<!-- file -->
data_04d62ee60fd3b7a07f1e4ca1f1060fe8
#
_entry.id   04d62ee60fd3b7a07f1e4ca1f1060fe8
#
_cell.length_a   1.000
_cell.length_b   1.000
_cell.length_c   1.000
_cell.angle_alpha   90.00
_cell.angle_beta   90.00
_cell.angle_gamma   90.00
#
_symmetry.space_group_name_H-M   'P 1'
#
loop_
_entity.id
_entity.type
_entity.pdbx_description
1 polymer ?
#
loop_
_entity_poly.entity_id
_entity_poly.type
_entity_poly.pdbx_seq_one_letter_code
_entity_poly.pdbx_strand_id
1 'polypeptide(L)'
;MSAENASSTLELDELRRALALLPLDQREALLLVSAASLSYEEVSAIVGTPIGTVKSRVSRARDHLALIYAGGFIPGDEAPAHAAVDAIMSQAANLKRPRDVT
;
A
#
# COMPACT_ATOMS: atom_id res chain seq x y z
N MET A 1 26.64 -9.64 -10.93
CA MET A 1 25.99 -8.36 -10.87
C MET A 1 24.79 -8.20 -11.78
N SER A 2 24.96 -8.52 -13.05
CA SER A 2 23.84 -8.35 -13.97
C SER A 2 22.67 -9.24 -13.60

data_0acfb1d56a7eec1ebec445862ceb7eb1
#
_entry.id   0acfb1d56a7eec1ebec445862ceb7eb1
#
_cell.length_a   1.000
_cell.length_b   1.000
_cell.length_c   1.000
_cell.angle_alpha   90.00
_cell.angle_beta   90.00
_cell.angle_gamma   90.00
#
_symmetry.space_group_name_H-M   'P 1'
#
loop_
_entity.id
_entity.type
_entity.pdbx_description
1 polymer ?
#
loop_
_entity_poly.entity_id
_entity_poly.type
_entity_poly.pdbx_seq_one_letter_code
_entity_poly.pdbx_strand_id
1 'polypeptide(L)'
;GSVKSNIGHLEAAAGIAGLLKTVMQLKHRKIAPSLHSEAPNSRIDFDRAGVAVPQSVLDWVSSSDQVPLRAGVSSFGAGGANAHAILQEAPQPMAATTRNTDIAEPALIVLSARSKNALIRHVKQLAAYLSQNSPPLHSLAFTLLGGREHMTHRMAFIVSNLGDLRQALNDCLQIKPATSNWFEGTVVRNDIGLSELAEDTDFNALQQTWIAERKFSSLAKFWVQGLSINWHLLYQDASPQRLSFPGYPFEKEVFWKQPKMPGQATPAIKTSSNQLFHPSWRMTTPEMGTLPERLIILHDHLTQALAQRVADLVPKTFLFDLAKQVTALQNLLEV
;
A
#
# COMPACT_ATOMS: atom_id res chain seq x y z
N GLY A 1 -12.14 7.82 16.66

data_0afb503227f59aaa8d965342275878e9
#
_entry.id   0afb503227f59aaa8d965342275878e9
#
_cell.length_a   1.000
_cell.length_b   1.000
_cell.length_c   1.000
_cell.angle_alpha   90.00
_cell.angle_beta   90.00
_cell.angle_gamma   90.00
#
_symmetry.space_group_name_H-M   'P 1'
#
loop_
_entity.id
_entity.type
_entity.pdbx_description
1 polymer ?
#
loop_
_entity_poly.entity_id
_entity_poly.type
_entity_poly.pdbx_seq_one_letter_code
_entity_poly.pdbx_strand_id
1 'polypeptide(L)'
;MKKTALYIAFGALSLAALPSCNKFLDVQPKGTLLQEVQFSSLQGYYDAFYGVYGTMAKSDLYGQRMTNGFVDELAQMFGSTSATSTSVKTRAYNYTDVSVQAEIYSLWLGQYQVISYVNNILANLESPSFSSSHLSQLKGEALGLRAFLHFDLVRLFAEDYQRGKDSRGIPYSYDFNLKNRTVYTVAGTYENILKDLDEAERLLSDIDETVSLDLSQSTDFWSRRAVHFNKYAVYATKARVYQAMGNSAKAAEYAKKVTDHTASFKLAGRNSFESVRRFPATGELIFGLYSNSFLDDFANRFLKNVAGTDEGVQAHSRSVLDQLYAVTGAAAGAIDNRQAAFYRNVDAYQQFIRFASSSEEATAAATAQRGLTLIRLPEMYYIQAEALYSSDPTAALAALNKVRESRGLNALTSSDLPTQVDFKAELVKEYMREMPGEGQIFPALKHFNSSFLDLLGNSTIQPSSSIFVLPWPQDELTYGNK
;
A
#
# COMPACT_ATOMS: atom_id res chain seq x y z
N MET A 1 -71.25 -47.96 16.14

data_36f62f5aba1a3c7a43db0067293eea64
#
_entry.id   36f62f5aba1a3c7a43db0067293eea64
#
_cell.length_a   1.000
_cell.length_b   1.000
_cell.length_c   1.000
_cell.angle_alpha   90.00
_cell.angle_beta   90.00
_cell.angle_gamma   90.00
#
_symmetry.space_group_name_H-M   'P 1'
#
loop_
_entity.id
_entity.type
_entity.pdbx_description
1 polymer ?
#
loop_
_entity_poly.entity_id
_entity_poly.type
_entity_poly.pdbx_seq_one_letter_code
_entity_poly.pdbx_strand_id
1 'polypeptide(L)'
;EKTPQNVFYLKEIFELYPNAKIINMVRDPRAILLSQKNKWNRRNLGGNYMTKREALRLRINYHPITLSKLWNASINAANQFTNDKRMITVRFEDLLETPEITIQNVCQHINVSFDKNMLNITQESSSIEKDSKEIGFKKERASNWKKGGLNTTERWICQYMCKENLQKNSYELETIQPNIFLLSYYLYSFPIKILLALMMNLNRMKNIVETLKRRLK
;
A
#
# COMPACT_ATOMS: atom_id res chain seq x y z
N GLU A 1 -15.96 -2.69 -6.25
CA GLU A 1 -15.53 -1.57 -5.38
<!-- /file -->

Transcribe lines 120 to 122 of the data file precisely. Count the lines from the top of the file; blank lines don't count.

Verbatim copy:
_entity_poly.type
_entity_poly.pdbx_seq_one_letter_code
_entity_poly.pdbx_strand_id